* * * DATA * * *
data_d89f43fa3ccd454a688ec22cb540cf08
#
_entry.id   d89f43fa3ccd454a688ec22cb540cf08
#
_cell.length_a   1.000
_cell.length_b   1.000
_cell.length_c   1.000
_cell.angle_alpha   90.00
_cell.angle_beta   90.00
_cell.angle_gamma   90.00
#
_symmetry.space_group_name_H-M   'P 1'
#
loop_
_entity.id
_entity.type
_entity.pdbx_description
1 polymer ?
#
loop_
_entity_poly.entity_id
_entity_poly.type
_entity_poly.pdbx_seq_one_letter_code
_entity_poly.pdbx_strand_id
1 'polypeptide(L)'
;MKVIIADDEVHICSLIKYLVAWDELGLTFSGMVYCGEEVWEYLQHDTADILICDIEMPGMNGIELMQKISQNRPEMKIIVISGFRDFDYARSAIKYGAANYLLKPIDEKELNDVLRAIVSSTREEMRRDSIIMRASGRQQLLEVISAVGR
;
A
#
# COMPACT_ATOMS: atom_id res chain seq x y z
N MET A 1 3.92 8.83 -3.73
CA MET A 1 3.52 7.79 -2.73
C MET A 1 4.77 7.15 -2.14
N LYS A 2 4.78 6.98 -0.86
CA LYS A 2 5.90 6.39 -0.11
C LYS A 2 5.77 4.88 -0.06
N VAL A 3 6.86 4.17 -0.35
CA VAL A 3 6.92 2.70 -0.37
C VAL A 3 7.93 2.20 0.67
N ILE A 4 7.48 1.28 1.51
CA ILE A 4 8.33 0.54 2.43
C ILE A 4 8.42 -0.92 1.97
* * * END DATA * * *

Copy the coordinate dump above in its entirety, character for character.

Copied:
data_d89f43fa3ccd454a688ec22cb540cf08
#
_entry.id   d89f43fa3ccd454a688ec22cb540cf08
#
_cell.length_a   1.000
_cell.length_b   1.000
_cell.length_c   1.000
_cell.angle_alpha   90.00
_cell.angle_beta   90.00
_cell.angle_gamma   90.00
#
_symmetry.space_group_name_H-M   'P 1'
#
loop_
_entity.id
_entity.type
_entity.pdbx_description
1 polymer ?
#
loop_
_entity_poly.entity_id
_entity_poly.type
_entity_poly.pdbx_seq_one_letter_code
_entity_poly.pdbx_strand_id
1 'polypeptide(L)'
;MKVIIADDEVHICSLIKYLVAWDELGLTFSGMVYCGEEVWEYLQHDTADILICDIEMPGMNGIELMQKISQNRPEMKIIVISGFRDFDYARSAIKYGAANYLLKPIDEKELNDVLRAIVSSTREEMRRDSIIMRASGRQQLLEVISAVGR
;
A
#
# COMPACT_ATOMS: atom_id res chain seq x y z
N MET A 1 3.92 8.83 -3.73
CA MET A 1 3.52 7.79 -2.73
C MET A 1 4.77 7.15 -2.14
N LYS A 2 4.78 6.98 -0.86
CA LYS A 2 5.90 6.39 -0.11
C LYS A 2 5.77 4.88 -0.06
N VAL A 3 6.86 4.17 -0.35
CA VAL A 3 6.92 2.70 -0.37
C VAL A 3 7.93 2.20 0.67
N ILE A 4 7.48 1.28 1.51
CA ILE A 4 8.33 0.54 2.43
C ILE A 4 8.42 -0.92 1.97